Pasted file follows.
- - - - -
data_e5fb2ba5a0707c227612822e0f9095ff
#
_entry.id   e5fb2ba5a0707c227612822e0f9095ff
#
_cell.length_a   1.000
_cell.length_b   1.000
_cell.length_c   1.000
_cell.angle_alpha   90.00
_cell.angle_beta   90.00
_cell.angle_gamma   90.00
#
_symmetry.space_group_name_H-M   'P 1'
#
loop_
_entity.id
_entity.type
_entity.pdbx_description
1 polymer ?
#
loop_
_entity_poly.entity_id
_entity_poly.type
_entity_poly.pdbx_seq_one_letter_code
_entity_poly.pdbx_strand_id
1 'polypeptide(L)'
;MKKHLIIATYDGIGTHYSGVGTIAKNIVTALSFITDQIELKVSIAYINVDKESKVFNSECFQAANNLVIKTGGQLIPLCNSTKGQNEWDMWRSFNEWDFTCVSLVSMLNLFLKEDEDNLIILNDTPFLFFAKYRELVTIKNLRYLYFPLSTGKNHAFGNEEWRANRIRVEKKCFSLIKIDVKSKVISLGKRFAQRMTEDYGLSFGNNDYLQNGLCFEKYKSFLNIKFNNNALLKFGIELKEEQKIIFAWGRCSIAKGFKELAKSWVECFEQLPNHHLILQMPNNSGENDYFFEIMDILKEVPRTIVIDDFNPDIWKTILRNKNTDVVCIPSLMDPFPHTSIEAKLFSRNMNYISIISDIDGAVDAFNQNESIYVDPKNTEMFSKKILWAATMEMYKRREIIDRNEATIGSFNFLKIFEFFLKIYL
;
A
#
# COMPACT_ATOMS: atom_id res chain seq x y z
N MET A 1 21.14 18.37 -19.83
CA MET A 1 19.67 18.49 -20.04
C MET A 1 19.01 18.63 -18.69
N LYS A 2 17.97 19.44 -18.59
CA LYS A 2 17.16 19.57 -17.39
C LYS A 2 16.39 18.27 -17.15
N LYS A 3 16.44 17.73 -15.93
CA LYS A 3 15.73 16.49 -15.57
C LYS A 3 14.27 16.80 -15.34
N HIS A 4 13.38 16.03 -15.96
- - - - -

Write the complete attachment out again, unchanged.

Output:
data_e5fb2ba5a0707c227612822e0f9095ff
#
_entry.id   e5fb2ba5a0707c227612822e0f9095ff
#
_cell.length_a   1.000
_cell.length_b   1.000
_cell.length_c   1.000
_cell.angle_alpha   90.00
_cell.angle_beta   90.00
_cell.angle_gamma   90.00
#
_symmetry.space_group_name_H-M   'P 1'
#
loop_
_entity.id
_entity.type
_entity.pdbx_description
1 polymer ?
#
loop_
_entity_poly.entity_id
_entity_poly.type
_entity_poly.pdbx_seq_one_letter_code
_entity_poly.pdbx_strand_id
1 'polypeptide(L)'
;MKKHLIIATYDGIGTHYSGVGTIAKNIVTALSFITDQIELKVSIAYINVDKESKVFNSECFQAANNLVIKTGGQLIPLCNSTKGQNEWDMWRSFNEWDFTCVSLVSMLNLFLKEDEDNLIILNDTPFLFFAKYRELVTIKNLRYLYFPLSTGKNHAFGNEEWRANRIRVEKKCFSLIKIDVKSKVISLGKRFAQRMTEDYGLSFGNNDYLQNGLCFEKYKSFLNIKFNNNALLKFGIELKEEQKIIFAWGRCSIAKGFKELAKSWVECFEQLPNHHLILQMPNNSGENDYFFEIMDILKEVPRTIVIDDFNPDIWKTILRNKNTDVVCIPSLMDPFPHTSIEAKLFSRNMNYISIISDIDGAVDAFNQNESIYVDPKNTEMFSKKILWAATMEMYKRREIIDRNEATIGSFNFLKIFEFFLKIYL
;
A
#
# COMPACT_ATOMS: atom_id res chain seq x y z
N MET A 1 21.14 18.37 -19.83
CA MET A 1 19.67 18.49 -20.04
C MET A 1 19.01 18.63 -18.69
N LYS A 2 17.97 19.44 -18.59
CA LYS A 2 17.16 19.57 -17.39
C LYS A 2 16.39 18.27 -17.15
N LYS A 3 16.44 17.73 -15.93
CA LYS A 3 15.73 16.49 -15.57
C LYS A 3 14.27 16.80 -15.34
N HIS A 4 13.38 16.03 -15.96